Despite the Committee's recommendation, the FCC issued a public notice seeking additional comments on CTIA's petition, in which the FCC tentatively concluded aft has the authority to consider whether local facility siting moratoria may prohibit or have the effect of prohibiting the ability of wireless service providers to offer service in violation of Section 253(a) (governing barriers to entry)."

In the public notice, the FCC recognized that "section 332[C](7) of the Telecommunications Act reserves to the courts the authority to review state and local decisions regarding the placement, construction, and modification of personal wireless service facilities in matters other than those involving radio the FCC determined that "section 332[C](7) does not limit its authority to review moratoria of unspecified lengths of time because they are not decisions on the siting of facilities." At the same time, the FCC tentatively concluded that "moratoria of a fixed duration, which permit local officials the opportunity to study and develop a process for handling siting requests would be a legitimate exercise of local land use authority."

The stated purpose of the public notice was to seek comment "on whether to preempt ... local facilities siting moratoria of a unlimited or unspecified duration." Comments are due to the FCC by September 11, 1997, reply comments are due September 26, 1997. NLC will be joining with the National Association of Telecommunications Officers and Advisors (NATOA) to file comments.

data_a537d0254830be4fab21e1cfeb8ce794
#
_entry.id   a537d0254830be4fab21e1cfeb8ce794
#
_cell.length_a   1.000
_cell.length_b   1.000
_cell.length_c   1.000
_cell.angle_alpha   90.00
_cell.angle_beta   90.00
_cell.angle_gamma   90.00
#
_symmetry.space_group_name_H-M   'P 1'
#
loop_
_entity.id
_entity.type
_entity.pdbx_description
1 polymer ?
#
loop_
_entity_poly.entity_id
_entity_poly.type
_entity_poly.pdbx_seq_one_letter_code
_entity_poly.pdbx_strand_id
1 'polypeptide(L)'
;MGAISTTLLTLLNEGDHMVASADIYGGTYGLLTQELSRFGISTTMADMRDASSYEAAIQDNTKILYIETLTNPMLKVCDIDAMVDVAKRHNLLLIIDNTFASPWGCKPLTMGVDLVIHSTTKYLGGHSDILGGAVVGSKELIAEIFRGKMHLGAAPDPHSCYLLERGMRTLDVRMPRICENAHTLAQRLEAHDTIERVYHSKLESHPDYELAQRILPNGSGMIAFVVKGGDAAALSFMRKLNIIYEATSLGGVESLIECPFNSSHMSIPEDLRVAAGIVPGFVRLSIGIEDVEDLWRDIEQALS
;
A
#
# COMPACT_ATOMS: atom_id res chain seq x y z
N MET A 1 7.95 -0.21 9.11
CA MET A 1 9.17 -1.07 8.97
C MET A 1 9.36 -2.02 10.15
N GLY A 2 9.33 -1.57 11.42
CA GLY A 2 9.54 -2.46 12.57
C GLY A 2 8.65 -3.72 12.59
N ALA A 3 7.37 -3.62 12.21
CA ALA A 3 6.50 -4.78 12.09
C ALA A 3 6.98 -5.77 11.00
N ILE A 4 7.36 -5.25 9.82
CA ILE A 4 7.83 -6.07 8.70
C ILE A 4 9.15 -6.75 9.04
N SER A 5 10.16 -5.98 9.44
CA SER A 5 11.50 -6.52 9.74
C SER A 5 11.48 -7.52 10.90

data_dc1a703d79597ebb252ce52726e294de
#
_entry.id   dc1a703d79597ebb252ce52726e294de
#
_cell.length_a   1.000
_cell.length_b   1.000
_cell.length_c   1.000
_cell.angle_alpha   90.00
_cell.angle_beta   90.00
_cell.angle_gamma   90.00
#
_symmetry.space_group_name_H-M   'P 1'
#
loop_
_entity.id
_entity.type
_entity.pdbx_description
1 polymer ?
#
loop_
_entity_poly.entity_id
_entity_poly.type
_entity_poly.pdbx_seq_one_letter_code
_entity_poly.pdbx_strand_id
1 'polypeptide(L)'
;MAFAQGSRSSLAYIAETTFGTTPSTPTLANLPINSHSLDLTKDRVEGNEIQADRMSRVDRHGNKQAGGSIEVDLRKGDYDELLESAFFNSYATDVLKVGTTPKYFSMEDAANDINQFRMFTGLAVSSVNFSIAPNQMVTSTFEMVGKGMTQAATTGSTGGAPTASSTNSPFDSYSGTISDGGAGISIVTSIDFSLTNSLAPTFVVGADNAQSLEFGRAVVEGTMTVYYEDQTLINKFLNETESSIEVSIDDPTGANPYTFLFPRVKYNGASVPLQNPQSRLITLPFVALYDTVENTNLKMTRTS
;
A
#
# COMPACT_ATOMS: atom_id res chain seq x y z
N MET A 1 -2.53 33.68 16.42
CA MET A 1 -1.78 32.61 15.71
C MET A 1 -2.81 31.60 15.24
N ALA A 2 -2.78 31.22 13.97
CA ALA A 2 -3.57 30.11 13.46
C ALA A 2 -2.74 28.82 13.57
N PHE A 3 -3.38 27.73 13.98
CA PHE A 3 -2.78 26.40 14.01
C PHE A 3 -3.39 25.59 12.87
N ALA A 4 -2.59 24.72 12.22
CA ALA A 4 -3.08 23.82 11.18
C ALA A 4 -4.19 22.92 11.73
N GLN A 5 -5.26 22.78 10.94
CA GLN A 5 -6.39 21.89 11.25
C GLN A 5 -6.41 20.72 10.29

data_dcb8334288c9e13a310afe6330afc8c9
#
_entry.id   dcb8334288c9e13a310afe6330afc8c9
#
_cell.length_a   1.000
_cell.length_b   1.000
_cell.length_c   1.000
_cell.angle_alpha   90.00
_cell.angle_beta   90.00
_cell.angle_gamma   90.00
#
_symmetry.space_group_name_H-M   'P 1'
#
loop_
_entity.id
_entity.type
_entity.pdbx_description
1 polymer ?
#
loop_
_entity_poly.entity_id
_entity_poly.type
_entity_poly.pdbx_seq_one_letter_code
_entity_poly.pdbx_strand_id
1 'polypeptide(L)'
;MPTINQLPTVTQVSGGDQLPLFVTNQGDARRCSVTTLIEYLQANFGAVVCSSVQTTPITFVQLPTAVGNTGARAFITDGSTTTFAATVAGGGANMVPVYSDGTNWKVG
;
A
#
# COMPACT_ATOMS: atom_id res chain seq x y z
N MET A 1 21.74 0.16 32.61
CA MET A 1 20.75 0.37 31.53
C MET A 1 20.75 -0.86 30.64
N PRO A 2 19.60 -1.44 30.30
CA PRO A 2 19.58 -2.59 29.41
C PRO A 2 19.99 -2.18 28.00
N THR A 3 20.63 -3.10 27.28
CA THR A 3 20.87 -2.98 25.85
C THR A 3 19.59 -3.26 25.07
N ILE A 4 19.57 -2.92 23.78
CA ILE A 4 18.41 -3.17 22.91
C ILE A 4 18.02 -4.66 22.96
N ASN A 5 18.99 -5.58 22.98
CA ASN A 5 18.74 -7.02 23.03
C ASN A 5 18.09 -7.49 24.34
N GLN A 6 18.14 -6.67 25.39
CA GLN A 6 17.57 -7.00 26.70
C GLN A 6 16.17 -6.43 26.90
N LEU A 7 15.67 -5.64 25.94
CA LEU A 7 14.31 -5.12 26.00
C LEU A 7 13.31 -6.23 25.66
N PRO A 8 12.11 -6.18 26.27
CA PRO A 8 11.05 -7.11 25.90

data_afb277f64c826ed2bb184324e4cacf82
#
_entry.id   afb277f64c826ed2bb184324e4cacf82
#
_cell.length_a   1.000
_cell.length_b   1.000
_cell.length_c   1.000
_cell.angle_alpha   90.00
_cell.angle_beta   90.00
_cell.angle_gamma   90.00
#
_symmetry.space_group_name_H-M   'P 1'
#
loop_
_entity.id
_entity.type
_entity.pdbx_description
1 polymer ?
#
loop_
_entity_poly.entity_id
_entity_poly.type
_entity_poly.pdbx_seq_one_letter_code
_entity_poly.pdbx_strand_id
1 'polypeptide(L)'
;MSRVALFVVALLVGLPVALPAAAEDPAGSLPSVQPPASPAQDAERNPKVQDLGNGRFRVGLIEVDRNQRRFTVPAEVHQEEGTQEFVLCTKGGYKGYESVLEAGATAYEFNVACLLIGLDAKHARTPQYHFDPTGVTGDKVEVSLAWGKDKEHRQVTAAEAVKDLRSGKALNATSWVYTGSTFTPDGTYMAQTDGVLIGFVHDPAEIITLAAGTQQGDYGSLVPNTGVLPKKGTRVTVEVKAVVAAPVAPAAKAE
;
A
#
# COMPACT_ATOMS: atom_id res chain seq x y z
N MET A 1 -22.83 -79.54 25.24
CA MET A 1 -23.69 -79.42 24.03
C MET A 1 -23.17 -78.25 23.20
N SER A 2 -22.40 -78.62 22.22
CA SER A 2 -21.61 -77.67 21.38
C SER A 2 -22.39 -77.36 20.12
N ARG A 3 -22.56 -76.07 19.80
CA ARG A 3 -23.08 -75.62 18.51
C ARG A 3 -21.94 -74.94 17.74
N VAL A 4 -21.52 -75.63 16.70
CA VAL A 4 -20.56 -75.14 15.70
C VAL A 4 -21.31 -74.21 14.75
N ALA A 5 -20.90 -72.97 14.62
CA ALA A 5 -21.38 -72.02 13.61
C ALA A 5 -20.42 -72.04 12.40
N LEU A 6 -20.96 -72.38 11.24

In other zoning preemption matters, local governments scored a victory when the FCC denied the California Payphone Association's (CPA) petition for preemption of a local California ordinance. CPA challenged the ordinance adopted by the City of Huntington Park, California because it prohibits payphones on private property in Huntington Park's central business district, unless they are located completely within an enclosed leasable building more than 10 feet from any pedestrian opening into a building. The city maintains the ordinance is principally intended to minimize potential loitering, solicitation, and other indirect criminal activity, such as the sale of illegal substances and telephone calling card fraud.

CPA filed their petition on the grounds that Huntington Park's ordinance violates section 253 of the Telecommunications Act of 1996, which requires the Commission to preempt the enforcement of any local statute, regulation, or legal requirement that prohibits an entity from providing any interstate or intrastate telecommunications service and goes beyond the realm of delegated municipal regulatory authority.

In reaching its decision, the Commission concluded that the Huntington Park ordinance did not violate this section of the Act. The agency determined that the City of Huntington Park did not "materially inhibit or limit the ability of any competitor or potential competitor to compete in a fair and balanced regulatory environment," but merely identified areas in the central business area where competition for payphone establishment could not take place.
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Title Annotation:Local and State Government Advisory Council; FCC General Counsel Bill Kennard
Author:Tabin, Barrie; Jones, Sarah Beth
Publication:Nation's Cities Weekly
Date:Aug 4, 1997